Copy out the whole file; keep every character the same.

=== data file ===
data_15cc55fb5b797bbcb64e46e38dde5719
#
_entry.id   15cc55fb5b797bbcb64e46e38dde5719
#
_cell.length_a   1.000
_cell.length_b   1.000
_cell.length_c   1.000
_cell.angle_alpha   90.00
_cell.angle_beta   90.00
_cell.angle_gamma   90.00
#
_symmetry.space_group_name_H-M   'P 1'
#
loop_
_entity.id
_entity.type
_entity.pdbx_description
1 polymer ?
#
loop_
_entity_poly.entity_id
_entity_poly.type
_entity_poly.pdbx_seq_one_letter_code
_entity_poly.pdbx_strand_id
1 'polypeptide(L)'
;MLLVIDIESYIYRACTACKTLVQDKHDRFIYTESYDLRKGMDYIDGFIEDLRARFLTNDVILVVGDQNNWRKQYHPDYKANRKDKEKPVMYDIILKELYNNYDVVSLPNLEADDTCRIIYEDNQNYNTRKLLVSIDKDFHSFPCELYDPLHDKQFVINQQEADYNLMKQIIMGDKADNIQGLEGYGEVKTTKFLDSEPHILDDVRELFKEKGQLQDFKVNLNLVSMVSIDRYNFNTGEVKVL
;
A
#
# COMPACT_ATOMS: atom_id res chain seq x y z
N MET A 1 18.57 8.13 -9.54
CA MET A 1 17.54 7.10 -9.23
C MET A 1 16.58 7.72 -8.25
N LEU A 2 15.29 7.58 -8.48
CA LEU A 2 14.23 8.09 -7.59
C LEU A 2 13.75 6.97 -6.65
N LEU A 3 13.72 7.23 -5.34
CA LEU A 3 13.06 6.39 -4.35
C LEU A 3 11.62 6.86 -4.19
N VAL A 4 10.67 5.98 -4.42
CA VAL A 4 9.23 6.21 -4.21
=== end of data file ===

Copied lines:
data_15cc55fb5b797bbcb64e46e38dde5719
#
_entry.id   15cc55fb5b797bbcb64e46e38dde5719
#
_cell.length_a   1.000
_cell.length_b   1.000
_cell.length_c   1.000
_cell.angle_alpha   90.00
_cell.angle_beta   90.00
_cell.angle_gamma   90.00
#
_symmetry.space_group_name_H-M   'P 1'
#
loop_
_entity.id
_entity.type
_entity.pdbx_description
1 polymer ?
#
loop_
_entity_poly.entity_id
_entity_poly.type
_entity_poly.pdbx_seq_one_letter_code
_entity_poly.pdbx_strand_id
1 'polypeptide(L)'
;MLLVIDIESYIYRACTACKTLVQDKHDRFIYTESYDLRKGMDYIDGFIEDLRARFLTNDVILVVGDQNNWRKQYHPDYKANRKDKEKPVMYDIILKELYNNYDVVSLPNLEADDTCRIIYEDNQNYNTRKLLVSIDKDFHSFPCELYDPLHDKQFVINQQEADYNLMKQIIMGDKADNIQGLEGYGEVKTTKFLDSEPHILDDVRELFKEKGQLQDFKVNLNLVSMVSIDRYNFNTGEVKVL
;
A
#
# COMPACT_ATOMS: atom_id res chain seq x y z
N MET A 1 18.57 8.13 -9.54
CA MET A 1 17.54 7.10 -9.23
C MET A 1 16.58 7.72 -8.25
N LEU A 2 15.29 7.58 -8.48
CA LEU A 2 14.23 8.09 -7.59
C LEU A 2 13.75 6.97 -6.65
N LEU A 3 13.72 7.23 -5.34
CA LEU A 3 13.06 6.39 -4.35
C LEU A 3 11.62 6.86 -4.19
N VAL A 4 10.67 5.98 -4.42
CA VAL A 4 9.23 6.21 -4.21